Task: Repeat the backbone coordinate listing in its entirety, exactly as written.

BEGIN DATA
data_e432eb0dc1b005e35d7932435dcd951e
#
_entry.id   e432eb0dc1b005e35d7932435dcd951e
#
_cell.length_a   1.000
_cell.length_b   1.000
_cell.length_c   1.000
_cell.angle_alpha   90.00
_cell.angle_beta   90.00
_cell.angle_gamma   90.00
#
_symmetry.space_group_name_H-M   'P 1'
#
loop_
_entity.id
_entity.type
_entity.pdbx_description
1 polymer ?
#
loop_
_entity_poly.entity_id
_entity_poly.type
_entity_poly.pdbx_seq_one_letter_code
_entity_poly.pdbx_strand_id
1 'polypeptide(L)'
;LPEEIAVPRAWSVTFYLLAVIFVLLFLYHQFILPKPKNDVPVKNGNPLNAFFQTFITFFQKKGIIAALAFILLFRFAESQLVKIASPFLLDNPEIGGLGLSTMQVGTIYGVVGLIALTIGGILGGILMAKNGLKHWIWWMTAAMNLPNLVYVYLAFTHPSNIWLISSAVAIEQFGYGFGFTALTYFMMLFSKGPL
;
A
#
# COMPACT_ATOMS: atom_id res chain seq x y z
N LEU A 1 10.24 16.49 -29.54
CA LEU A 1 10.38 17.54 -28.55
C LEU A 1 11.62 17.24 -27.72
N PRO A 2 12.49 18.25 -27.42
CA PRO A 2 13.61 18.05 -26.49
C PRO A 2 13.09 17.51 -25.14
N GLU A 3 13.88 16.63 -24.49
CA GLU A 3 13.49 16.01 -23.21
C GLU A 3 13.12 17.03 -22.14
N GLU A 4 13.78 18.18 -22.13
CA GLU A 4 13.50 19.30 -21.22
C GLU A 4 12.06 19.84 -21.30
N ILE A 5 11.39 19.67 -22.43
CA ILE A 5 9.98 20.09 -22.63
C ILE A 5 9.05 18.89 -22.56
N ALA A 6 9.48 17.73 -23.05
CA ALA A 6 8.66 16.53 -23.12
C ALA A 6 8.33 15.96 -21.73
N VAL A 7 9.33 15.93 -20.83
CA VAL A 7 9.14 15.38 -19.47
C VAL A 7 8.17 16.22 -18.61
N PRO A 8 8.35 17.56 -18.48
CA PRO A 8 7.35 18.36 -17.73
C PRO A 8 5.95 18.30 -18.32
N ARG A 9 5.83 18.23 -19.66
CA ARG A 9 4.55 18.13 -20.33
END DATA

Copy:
data_e432eb0dc1b005e35d7932435dcd951e
#
_entry.id   e432eb0dc1b005e35d7932435dcd951e
#
_cell.length_a   1.000
_cell.length_b   1.000
_cell.length_c   1.000
_cell.angle_alpha   90.00
_cell.angle_beta   90.00
_cell.angle_gamma   90.00
#
_symmetry.space_group_name_H-M   'P 1'
#
loop_
_entity.id
_entity.type
_entity.pdbx_description
1 polymer ?
#
loop_
_entity_poly.entity_id
_entity_poly.type
_entity_poly.pdbx_seq_one_letter_code
_entity_poly.pdbx_strand_id
1 'polypeptide(L)'
;LPEEIAVPRAWSVTFYLLAVIFVLLFLYHQFILPKPKNDVPVKNGNPLNAFFQTFITFFQKKGIIAALAFILLFRFAESQLVKIASPFLLDNPEIGGLGLSTMQVGTIYGVVGLIALTIGGILGGILMAKNGLKHWIWWMTAAMNLPNLVYVYLAFTHPSNIWLISSAVAIEQFGYGFGFTALTYFMMLFSKGPL
;
A
#
# COMPACT_ATOMS: atom_id res chain seq x y z
N LEU A 1 10.24 16.49 -29.54
CA LEU A 1 10.38 17.54 -28.55
C LEU A 1 11.62 17.24 -27.72
N PRO A 2 12.49 18.25 -27.42
CA PRO A 2 13.61 18.05 -26.49
C PRO A 2 13.09 17.51 -25.14
N GLU A 3 13.88 16.63 -24.49
CA GLU A 3 13.49 16.01 -23.21
C GLU A 3 13.12 17.03 -22.14
N GLU A 4 13.78 18.18 -22.13
CA GLU A 4 13.50 19.30 -21.22
C GLU A 4 12.06 19.84 -21.30
N ILE A 5 11.39 19.67 -22.43
CA ILE A 5 9.98 20.09 -22.63
C ILE A 5 9.05 18.89 -22.56
N ALA A 6 9.48 17.73 -23.05
CA ALA A 6 8.66 16.53 -23.12
C ALA A 6 8.33 15.96 -21.73
N VAL A 7 9.33 15.93 -20.83
CA VAL A 7 9.14 15.38 -19.47
C VAL A 7 8.17 16.22 -18.61
N PRO A 8 8.35 17.56 -18.48
CA PRO A 8 7.35 18.36 -17.73
C PRO A 8 5.95 18.30 -18.32
N ARG A 9 5.83 18.23 -19.66
CA ARG A 9 4.55 18.13 -20.33